Everything in your painting whether it is through its shape, position, colour or tone should in some way contribute to the overall vision you had before you picked up the paint brush and should direct attention to your focal point



Composition is Not Complicated!


Sounds a strange thing to say considering how many text books have been written about the subject. But composition is not complicated or at least it shouldn’t be.


Composition very simply is the act of re-arranging the elements of your painting so that they balance and do not distract you from, yep you guessed it - The focal point! Otherwise known as your main point of interest.


That is basically all you need to know about composition. Look at your initial tonal sketch or your work in progress and ask yourself the following questions:


  • Does anything pull your eye out of the painting? If it does change it! Or add something to the edge to stop your eye from going out like a tree or a darker colour. You also want to ensure that you do not have any lines heading out of your painting because these act like arrows for your viewer which head right out of your painting and on to the next one in the display, which probably isn’t yours!
  • Does anything look unbalanced compared to the rest of the painting i.e., does it attract to much attention because of its tone or size? If so, lighten it or darken it or another element of the painting or repaint it either smaller or larger to help balance the scene.
  • Is your focal point in the centre of your painting? If so, move it even if this means cropping the painting! You want to be aiming to have your focal point (main point of interest) in either the left or right third of the picture.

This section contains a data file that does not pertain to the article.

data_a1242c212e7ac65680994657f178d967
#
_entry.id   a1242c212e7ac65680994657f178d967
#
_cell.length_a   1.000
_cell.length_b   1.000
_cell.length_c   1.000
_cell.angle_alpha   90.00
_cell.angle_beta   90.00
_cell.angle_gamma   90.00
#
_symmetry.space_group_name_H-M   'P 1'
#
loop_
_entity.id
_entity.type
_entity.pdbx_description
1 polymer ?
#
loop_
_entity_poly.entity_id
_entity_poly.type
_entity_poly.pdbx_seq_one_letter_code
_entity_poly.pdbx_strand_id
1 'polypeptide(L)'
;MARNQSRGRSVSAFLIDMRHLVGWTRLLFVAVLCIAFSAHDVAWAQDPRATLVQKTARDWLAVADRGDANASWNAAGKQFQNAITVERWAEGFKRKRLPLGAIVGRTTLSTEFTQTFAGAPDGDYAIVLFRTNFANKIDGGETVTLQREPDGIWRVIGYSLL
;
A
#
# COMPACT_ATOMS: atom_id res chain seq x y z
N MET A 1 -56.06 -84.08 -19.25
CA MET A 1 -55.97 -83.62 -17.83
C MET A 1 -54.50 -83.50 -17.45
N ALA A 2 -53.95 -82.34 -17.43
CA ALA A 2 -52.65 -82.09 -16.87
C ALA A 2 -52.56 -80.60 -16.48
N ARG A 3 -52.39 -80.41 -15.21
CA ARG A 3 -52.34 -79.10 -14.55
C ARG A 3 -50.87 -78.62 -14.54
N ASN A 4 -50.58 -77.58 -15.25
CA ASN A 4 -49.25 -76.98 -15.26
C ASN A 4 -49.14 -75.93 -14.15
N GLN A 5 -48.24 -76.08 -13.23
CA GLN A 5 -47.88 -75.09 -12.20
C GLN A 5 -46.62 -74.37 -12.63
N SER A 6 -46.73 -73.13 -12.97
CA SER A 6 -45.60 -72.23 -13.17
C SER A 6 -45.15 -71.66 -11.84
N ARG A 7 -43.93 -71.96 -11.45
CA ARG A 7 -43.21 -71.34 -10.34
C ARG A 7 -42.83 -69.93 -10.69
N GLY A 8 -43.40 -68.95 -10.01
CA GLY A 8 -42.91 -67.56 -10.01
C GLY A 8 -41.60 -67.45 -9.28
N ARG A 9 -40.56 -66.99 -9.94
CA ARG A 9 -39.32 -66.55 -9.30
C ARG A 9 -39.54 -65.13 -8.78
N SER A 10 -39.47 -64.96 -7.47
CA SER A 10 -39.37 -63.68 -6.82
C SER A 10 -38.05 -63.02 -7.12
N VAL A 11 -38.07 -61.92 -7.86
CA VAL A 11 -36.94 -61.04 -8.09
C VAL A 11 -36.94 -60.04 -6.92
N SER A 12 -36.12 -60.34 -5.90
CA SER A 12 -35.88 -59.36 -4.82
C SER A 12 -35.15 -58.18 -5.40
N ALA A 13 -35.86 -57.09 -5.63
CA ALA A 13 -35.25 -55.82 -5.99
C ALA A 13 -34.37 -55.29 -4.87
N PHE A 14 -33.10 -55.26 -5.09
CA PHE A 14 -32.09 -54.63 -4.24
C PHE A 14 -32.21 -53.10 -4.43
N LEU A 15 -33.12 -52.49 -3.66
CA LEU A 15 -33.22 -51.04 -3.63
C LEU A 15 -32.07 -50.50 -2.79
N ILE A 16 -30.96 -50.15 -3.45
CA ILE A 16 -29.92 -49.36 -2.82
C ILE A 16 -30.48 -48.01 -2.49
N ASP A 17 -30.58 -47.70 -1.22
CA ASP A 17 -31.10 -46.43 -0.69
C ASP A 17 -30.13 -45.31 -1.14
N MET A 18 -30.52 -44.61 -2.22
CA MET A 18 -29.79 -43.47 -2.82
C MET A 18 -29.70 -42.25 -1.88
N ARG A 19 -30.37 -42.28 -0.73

• Is anything attracting undue attention because of its colour? If it is then change that colour or echo that same colour somewhere else in the painting.
  • Have you repeated shapes anywhere in the painting? Unless it is intentional you should not repeat a shape by this I mean if you have two mountains next to each other make one a different size or change its shape otherwise those two elements will compete for attention.
  • Can your eye travel round the painting easily? Take a mental walk round your landscape and if anything gets in your way move it. So for example if you have a wall at the front of your painting you are creating a visual block for your viewer. This is easily remedied by adding a gate or rather an opening in the wall for a gate.


This list is not exhaustive but it will set you on the right road.


A lot of good painting is just a case of applying your common sense.


If something doesn’t feel quite right to you in the painting the chances are that it isn’t so listen to your inner arty alarm system and change it!  Much better to do this before someone else picks up on it.




By its very nature painting (especially in watercolour) is not perfect, it is messy & unpredictable. So, no matter how hard you try you are not going to get it right every time – no matter how good you get!


As I always say the only difference between a professional artist and a beginner or hobby painter is that the professional has a much, much bigger rejects cupboard. They just don’t make a point of telling everyone about it lol!


So, give yourself a break, stop trying to produce the perfect masterpiece every time you pick up a brush and have fun. Concentrate on enjoying the journey (of getting better at what you do) instead of always being so hung up on the destination (artistic perfection – which I might add is only relative anyway!)


If you do this, I guarantee you that regardless of how much you think to the contrary you will improve and get better and your successes will become more frequent.